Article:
Registration and vendors exhibit hall in the adjacent Dula Gym will be open 8-10 a.m. Workshops scheduled 10 a.m.-12:30 p.m. include fitness, nutrition, technology tips, goal setting, ADA guidelines, blindness training, transportation, education, health advocacy, low-vision information and a family session. The day is sponsored by the city of Las Vegas, Blindconnect, Nevada Council of the Blind and the Veterans Administration Vision Program. For more information and a registration form, call 229-6454.

 

Lorenzi Adaptive Recreation Program (ages 7-21 with disabilities)

Monday-Friday, 1 to 6 p.m.  Closed March 25-29, school district staff development days and holidays.

Cost: $27 for 1-3 days; $36 for 4 days; $45 for 5 days, per person.

EastLas VegasCommunity Center, 250 N. Eastern Ave., (702) 229-1515.

Participants will enjoy a new recreation experience every week, community outings, sports, games, arts and crafts, swimming, movies, friends, and all around fun. Contact Andrea Anzalone at 229-4903 or 229-6358 for information and to register.

 

Leisure Connection (ages 22+ with developmental disabilities)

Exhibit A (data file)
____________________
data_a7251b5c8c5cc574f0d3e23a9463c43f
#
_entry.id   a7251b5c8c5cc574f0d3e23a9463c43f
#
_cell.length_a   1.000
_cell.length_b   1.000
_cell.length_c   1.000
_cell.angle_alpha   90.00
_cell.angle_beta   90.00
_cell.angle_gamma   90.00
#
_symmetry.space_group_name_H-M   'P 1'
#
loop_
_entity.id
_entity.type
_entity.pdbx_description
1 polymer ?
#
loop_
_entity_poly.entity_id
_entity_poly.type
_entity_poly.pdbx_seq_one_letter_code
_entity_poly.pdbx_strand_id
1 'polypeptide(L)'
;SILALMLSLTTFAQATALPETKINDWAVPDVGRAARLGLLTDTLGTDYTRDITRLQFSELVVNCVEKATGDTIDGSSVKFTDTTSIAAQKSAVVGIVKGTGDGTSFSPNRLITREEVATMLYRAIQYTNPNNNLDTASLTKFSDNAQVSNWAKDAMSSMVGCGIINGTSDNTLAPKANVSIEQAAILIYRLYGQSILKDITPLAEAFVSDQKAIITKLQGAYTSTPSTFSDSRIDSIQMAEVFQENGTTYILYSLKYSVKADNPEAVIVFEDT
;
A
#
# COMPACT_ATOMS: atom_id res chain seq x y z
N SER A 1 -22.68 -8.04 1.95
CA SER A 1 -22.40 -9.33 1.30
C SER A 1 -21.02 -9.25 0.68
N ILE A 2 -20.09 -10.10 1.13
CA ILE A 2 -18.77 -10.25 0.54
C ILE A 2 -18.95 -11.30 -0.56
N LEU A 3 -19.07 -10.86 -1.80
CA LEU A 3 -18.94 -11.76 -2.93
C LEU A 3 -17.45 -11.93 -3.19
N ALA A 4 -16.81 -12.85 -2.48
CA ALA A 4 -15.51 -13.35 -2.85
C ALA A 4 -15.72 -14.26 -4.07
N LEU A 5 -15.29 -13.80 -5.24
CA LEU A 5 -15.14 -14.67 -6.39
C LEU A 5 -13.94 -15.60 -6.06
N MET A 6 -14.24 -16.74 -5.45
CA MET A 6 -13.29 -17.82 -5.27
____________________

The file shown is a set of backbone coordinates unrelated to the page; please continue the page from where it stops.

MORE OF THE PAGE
Leisure Connection is a social group. Community outings are planned each month to assist high-functioning adults with social skills and independence in the community. Activities include bowling, movies, lunch/dinner outings, sports events and leisure education classes. Call (702) 229-5177 to be placed on the activity schedule mailing list or e-mail jwinder@lasvegasnevada.gov.

 

New A.G.E. (ages 22+ with developmental disabilities)

Monday-Friday, 1:30 to 5:30 p.m. Closed school district staff development days and holidays.

Cost: $21 for 1-3 days; $28 for 4 days; $35 for 5 days each week.

CentennialHillsActiveAdultCenter, 6601 N. Buffalo Drive, (702) 229-1702.

Call 229-5177 or e-mail jwinder@lasvegasnevada.gov for registration packet and more information. The program offers a variety of activities and special events that promote individuality, self-esteem and independence.

Socks For Seniors

November 9, 2012 by · Leave a Comment
Filed under: Press-Media Releases 

Socks for Seniors is an annual community service project through which we organize collecting NEW socks to be distributed to elderly in local area nursing homes around the holidays.

 

The program begins with Make A Difference Day Saturday October27 – The Official Kick-off of the 2012 Socks For Seniors Campaign and runs thru Christmas.

 

We are looking for local area coordinators near Henderson to help with collecting socks this year.